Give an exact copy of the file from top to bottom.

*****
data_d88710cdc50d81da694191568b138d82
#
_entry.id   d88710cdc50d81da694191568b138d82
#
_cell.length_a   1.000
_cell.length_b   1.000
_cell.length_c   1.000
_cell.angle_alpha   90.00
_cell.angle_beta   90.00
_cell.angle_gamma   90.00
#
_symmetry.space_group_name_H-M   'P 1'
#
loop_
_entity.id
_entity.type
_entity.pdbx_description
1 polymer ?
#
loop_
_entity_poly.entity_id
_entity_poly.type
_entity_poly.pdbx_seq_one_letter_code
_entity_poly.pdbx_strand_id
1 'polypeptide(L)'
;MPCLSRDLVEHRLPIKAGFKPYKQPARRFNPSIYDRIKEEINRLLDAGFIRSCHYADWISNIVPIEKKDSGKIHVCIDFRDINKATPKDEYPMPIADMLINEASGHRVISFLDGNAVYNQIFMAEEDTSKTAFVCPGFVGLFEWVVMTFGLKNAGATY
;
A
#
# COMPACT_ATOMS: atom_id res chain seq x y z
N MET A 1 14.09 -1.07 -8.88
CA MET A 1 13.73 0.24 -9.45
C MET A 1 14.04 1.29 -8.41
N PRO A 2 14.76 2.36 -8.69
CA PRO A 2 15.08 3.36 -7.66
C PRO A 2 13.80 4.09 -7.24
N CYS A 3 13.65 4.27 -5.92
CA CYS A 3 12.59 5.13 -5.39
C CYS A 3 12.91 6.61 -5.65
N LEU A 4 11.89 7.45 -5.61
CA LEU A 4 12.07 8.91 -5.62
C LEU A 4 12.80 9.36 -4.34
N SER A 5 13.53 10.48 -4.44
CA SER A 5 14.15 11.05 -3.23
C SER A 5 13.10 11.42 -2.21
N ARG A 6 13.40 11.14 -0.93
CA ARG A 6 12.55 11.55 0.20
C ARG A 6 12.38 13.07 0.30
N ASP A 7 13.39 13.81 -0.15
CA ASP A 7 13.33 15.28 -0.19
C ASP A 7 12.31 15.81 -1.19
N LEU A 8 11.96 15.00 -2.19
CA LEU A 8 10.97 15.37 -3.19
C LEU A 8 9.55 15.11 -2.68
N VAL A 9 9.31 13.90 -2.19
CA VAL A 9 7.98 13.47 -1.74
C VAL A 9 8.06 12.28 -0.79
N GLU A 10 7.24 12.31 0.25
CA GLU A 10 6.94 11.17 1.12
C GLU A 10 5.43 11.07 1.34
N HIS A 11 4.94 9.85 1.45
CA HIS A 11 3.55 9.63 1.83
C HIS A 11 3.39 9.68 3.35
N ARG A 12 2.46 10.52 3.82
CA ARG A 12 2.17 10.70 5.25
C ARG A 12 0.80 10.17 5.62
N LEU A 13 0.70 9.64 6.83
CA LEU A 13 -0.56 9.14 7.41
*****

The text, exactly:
data_d88710cdc50d81da694191568b138d82
#
_entry.id   d88710cdc50d81da694191568b138d82
#
_cell.length_a   1.000
_cell.length_b   1.000
_cell.length_c   1.000
_cell.angle_alpha   90.00
_cell.angle_beta   90.00
_cell.angle_gamma   90.00
#
_symmetry.space_group_name_H-M   'P 1'
#
loop_
_entity.id
_entity.type
_entity.pdbx_description
1 polymer ?
#
loop_
_entity_poly.entity_id
_entity_poly.type
_entity_poly.pdbx_seq_one_letter_code
_entity_poly.pdbx_strand_id
1 'polypeptide(L)'
;MPCLSRDLVEHRLPIKAGFKPYKQPARRFNPSIYDRIKEEINRLLDAGFIRSCHYADWISNIVPIEKKDSGKIHVCIDFRDINKATPKDEYPMPIADMLINEASGHRVISFLDGNAVYNQIFMAEEDTSKTAFVCPGFVGLFEWVVMTFGLKNAGATY
;
A
#
# COMPACT_ATOMS: atom_id res chain seq x y z
N MET A 1 14.09 -1.07 -8.88
CA MET A 1 13.73 0.24 -9.45
C MET A 1 14.04 1.29 -8.41
N PRO A 2 14.76 2.36 -8.69
CA PRO A 2 15.08 3.36 -7.66
C PRO A 2 13.80 4.09 -7.24
N CYS A 3 13.65 4.27 -5.92
CA CYS A 3 12.59 5.13 -5.39
C CYS A 3 12.91 6.61 -5.65
N LEU A 4 11.89 7.45 -5.61
CA LEU A 4 12.07 8.91 -5.62
C LEU A 4 12.80 9.36 -4.34
N SER A 5 13.53 10.48 -4.44
CA SER A 5 14.15 11.05 -3.23
C SER A 5 13.10 11.42 -2.21
N ARG A 6 13.40 11.14 -0.93
CA ARG A 6 12.55 11.55 0.20
C ARG A 6 12.38 13.07 0.30
N ASP A 7 13.39 13.81 -0.15
CA ASP A 7 13.33 15.28 -0.19
C ASP A 7 12.31 15.81 -1.19
N LEU A 8 11.96 15.00 -2.19
CA LEU A 8 10.97 15.37 -3.19
C LEU A 8 9.55 15.11 -2.68
N VAL A 9 9.31 13.90 -2.19
CA VAL A 9 7.98 13.47 -1.74
C VAL A 9 8.06 12.28 -0.79
N GLU A 10 7.24 12.31 0.25
CA GLU A 10 6.94 11.17 1.12
C GLU A 10 5.43 11.07 1.34
N HIS A 11 4.94 9.85 1.45
CA HIS A 11 3.55 9.63 1.83
C HIS A 11 3.39 9.68 3.35
N ARG A 12 2.46 10.52 3.82
CA ARG A 12 2.17 10.70 5.25
C ARG A 12 0.80 10.17 5.62
N LEU A 13 0.70 9.64 6.83
CA LEU A 13 -0.56 9.14 7.41